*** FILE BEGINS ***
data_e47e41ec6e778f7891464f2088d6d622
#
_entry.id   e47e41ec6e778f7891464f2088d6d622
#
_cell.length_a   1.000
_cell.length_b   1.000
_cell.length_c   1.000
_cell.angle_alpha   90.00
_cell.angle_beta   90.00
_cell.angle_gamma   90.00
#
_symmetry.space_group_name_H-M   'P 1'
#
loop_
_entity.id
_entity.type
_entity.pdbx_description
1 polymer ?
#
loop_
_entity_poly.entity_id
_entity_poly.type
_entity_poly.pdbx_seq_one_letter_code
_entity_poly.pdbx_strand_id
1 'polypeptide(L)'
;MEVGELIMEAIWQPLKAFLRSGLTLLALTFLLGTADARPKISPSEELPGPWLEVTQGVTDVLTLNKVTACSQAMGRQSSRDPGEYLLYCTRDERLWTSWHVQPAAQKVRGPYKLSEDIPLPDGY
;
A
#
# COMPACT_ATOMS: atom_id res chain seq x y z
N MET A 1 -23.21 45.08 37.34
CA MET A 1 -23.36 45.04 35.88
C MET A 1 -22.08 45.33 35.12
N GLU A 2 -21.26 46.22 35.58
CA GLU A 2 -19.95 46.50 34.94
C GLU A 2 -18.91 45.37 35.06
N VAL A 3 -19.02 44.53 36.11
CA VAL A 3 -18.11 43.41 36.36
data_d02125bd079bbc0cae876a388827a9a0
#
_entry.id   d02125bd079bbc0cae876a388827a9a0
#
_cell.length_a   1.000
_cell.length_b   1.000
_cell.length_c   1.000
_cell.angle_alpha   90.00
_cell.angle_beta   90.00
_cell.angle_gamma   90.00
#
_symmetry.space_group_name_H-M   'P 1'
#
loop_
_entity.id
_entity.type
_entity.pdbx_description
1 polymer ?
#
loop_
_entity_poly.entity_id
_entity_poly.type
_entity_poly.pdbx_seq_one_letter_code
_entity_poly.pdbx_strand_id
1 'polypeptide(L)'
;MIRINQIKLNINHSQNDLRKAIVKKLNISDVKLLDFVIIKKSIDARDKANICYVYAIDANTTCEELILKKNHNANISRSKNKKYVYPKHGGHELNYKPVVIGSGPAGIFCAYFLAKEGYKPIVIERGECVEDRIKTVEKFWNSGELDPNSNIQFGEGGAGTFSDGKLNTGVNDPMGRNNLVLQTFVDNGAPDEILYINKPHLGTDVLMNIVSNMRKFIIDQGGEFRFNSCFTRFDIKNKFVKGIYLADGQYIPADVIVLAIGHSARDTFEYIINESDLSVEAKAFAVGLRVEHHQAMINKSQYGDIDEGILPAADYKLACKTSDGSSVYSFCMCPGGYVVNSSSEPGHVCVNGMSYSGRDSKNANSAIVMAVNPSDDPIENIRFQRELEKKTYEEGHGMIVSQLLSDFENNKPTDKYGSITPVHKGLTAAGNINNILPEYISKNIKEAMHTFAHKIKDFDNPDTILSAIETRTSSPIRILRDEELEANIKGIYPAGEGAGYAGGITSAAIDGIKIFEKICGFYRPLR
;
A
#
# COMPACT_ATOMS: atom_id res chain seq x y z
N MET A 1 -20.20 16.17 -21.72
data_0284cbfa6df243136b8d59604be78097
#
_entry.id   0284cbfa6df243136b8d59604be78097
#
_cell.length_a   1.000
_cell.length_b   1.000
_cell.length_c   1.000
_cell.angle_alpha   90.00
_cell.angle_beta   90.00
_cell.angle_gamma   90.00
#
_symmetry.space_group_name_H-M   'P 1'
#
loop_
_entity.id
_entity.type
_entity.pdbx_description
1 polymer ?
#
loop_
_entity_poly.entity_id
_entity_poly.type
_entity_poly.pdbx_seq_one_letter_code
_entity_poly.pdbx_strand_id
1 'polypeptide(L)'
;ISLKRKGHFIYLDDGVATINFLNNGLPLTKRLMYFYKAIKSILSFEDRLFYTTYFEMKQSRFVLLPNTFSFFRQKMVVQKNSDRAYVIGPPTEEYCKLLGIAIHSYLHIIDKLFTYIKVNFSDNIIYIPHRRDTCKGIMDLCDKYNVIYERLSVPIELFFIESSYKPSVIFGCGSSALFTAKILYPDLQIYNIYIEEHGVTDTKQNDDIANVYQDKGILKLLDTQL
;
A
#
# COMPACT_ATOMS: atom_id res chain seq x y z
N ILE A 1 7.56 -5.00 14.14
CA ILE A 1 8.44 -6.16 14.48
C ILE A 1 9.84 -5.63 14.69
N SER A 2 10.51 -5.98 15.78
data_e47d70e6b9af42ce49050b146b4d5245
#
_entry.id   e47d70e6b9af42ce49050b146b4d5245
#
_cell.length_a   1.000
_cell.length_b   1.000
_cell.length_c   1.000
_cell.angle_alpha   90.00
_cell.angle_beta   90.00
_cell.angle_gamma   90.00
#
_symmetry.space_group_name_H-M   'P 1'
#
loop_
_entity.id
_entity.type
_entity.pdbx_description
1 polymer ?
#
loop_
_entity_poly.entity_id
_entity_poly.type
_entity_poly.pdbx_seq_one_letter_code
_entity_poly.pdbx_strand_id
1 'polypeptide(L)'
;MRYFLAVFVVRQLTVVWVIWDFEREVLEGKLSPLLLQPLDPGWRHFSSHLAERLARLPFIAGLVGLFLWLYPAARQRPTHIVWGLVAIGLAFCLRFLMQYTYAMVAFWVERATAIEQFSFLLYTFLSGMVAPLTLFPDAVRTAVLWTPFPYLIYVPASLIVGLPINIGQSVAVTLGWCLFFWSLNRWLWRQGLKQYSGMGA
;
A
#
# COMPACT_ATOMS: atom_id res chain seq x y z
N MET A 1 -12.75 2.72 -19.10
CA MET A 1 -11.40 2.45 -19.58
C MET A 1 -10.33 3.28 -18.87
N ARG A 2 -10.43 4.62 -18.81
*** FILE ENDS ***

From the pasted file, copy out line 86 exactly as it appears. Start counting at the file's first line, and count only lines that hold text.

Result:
_entity.pdbx_description